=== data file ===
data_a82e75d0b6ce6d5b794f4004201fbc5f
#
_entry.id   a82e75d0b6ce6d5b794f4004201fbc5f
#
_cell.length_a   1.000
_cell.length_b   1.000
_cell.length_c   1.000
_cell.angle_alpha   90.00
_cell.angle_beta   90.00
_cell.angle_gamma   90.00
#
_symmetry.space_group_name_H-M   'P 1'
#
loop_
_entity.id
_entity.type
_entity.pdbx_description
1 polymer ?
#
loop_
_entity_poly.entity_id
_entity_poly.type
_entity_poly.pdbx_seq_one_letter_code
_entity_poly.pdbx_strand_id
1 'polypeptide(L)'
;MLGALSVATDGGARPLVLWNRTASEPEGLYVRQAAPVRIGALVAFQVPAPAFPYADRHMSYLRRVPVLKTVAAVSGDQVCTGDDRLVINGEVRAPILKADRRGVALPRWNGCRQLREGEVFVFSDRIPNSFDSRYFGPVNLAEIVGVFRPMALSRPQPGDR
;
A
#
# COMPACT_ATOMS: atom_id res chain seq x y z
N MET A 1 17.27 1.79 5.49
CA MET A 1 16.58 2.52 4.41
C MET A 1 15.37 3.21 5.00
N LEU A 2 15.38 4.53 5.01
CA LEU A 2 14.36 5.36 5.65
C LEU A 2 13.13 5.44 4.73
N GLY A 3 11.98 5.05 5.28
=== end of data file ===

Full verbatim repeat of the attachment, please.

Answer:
data_a82e75d0b6ce6d5b794f4004201fbc5f
#
_entry.id   a82e75d0b6ce6d5b794f4004201fbc5f
#
_cell.length_a   1.000
_cell.length_b   1.000
_cell.length_c   1.000
_cell.angle_alpha   90.00
_cell.angle_beta   90.00
_cell.angle_gamma   90.00
#
_symmetry.space_group_name_H-M   'P 1'
#
loop_
_entity.id
_entity.type
_entity.pdbx_description
1 polymer ?
#
loop_
_entity_poly.entity_id
_entity_poly.type
_entity_poly.pdbx_seq_one_letter_code
_entity_poly.pdbx_strand_id
1 'polypeptide(L)'
;MLGALSVATDGGARPLVLWNRTASEPEGLYVRQAAPVRIGALVAFQVPAPAFPYADRHMSYLRRVPVLKTVAAVSGDQVCTGDDRLVINGEVRAPILKADRRGVALPRWNGCRQLREGEVFVFSDRIPNSFDSRYFGPVNLAEIVGVFRPMALSRPQPGDR
;
A
#
# COMPACT_ATOMS: atom_id res chain seq x y z
N MET A 1 17.27 1.79 5.49
CA MET A 1 16.58 2.52 4.41
C MET A 1 15.37 3.21 5.00
N LEU A 2 15.38 4.53 5.01
CA LEU A 2 14.36 5.36 5.65
C LEU A 2 13.13 5.44 4.73
N GLY A 3 11.98 5.05 5.28